I pulled up to the four-way stop a couple of seconds before the driver on my right, who briefly slowed and gunned it right through. I stared in annoyance at how someone could violate not only the rules of the road, but general etiquette, and worse, how they could do it to me. Once I took myself out of it, I realized that the incident cost me at most five seconds and I chose to leave my resentment behind.

Anne Lamott in her new book “Almost Everything: Notes on Hope,” writes: “Expectations are resentments under construction.” That sentence has had a remarkable impact on me. I see how expectations affect me, but I also see it every day with clients. Here are a couple of ideas on how to handle things before the resentment builds. 

If you are working with your spouse or partner on how you choose to spend your money, drop the expectation that you share the same values. Resentment builds because of the story you create around your partner’s spending. There is a sizable gap between expectations and agreements. And silence does not constitute agreement. Agreements should also not be reached through compromise, that represents giving up something, but through collaboration, which is working together for a desired result. It doesn’t have to be one or the other, but you do have to brainstorm effectively together. Once you each agree on something, then you can have fruitful discussions instead of things going off the rails. If you make your discussions about the agreements, you have a better likelihood of getting things back on track. If the agreements are simply not happening, then maybe they weren’t agreements in the first place, but simply a way to placate the other partner.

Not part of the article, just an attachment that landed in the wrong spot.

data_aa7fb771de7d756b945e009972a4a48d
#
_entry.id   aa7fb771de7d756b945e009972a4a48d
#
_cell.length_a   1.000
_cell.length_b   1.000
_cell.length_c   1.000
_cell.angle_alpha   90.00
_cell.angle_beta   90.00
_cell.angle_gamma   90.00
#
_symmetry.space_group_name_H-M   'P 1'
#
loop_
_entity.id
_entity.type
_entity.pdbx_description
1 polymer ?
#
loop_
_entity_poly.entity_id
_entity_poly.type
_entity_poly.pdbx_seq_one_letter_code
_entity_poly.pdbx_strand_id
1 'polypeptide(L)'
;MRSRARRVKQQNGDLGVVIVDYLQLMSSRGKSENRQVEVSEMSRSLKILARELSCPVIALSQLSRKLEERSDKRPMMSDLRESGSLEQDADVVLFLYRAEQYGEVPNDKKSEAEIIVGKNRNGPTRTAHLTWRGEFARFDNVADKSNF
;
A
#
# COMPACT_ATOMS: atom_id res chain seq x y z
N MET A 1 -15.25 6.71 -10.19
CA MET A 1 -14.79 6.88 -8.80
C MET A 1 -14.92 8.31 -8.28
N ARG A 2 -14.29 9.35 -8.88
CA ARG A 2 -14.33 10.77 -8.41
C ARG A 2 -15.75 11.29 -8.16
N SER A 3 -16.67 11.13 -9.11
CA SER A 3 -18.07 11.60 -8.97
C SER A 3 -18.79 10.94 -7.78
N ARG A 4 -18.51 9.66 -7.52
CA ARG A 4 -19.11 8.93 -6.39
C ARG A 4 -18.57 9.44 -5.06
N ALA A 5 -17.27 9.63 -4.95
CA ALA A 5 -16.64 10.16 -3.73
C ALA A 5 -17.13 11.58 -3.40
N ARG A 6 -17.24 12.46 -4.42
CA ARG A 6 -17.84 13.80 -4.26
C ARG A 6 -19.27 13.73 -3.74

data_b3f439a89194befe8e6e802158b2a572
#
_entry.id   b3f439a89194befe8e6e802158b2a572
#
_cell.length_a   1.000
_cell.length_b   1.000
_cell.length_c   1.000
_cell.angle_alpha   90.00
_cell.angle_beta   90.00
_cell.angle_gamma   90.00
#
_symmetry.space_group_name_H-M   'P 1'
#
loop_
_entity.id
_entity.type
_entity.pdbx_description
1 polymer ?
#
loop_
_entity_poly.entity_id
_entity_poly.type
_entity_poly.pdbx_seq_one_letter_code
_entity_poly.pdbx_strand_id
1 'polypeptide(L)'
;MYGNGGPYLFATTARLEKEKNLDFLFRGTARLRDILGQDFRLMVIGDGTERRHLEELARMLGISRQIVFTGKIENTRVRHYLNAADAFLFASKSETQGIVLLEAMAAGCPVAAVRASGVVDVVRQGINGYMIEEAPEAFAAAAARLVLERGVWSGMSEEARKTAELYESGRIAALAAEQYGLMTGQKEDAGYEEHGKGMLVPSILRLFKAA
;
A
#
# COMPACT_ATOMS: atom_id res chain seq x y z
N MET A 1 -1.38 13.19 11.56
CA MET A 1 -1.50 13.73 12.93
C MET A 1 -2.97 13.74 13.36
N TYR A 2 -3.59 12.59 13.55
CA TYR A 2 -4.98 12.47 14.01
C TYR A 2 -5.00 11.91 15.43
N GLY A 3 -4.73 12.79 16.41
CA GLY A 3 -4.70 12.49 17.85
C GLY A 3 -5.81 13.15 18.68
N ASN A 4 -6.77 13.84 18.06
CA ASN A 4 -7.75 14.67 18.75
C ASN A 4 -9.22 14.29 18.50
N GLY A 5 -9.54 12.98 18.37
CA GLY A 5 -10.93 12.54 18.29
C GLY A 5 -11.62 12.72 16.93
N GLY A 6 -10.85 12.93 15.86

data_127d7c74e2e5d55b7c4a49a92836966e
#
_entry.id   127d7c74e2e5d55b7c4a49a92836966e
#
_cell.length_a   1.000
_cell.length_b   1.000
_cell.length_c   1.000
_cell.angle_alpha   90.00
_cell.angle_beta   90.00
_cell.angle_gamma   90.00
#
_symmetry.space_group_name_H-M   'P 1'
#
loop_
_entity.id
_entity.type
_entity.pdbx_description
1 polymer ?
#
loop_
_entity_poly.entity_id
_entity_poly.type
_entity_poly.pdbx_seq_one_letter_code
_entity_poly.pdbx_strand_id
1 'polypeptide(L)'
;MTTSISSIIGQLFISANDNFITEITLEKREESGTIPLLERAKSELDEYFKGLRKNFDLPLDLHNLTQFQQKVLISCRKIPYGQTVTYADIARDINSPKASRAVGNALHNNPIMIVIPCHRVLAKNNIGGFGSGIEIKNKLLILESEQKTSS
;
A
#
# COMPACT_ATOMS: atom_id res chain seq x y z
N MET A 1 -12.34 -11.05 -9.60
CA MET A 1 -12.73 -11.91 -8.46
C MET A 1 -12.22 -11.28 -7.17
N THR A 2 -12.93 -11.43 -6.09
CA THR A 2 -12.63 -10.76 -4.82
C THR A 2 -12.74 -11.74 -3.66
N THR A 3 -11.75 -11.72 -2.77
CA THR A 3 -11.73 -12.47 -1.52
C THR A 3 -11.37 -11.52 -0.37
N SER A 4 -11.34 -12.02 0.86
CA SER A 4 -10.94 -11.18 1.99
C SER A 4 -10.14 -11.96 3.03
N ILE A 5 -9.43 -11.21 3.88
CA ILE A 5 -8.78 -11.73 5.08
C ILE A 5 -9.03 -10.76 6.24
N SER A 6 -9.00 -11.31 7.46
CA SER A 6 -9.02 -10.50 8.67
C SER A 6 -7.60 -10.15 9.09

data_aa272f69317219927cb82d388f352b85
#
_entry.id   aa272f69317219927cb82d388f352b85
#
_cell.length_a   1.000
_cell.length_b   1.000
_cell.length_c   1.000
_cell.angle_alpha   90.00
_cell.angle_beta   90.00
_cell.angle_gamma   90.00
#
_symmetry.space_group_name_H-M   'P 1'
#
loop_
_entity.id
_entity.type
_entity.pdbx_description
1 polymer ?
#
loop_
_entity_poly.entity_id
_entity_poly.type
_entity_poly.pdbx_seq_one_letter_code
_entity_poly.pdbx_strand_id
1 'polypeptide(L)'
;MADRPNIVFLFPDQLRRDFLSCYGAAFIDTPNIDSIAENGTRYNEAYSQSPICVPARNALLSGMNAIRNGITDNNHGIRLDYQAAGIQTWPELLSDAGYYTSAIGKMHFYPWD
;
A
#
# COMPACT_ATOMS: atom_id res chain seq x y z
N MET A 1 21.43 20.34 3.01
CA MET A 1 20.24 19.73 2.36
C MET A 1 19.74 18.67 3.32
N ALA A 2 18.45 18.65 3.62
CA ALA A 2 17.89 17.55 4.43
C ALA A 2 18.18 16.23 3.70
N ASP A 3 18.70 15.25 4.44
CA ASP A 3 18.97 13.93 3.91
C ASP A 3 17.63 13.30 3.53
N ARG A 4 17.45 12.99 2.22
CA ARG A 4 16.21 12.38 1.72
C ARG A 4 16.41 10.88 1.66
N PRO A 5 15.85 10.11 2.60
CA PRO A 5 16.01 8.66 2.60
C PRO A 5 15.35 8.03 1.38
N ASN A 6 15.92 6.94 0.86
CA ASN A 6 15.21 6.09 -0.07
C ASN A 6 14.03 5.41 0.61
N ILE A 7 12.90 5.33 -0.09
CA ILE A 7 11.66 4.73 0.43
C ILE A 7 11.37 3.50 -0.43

Another area where expectations can lead to resentments is with investing. When markets are volatile, you can watch your investments drop. But don’t resent the market. First, look at your process. There are four decisionmaking quadrants: good process, good outcome; good process, bad outcome; bad process, good outcome; and bad process, bad outcome. If you jumped on the bitcoin train at $1,000 and rode it to $20,000 before getting off, you had a bad process and good outcome. If you are regularly buying into the stock market with a diversified portfolio and have lost money for the year, you had a good process, but a bad outcome. Eventually the good process leads to the right outcomes.

We all have expectations, but coming to a complete stop before resentment strikes leads to better outcomes.

Spend your life wisely.

 

Ross Levin is the chief executive and founder of Accredited Investors Wealth Management in Edina.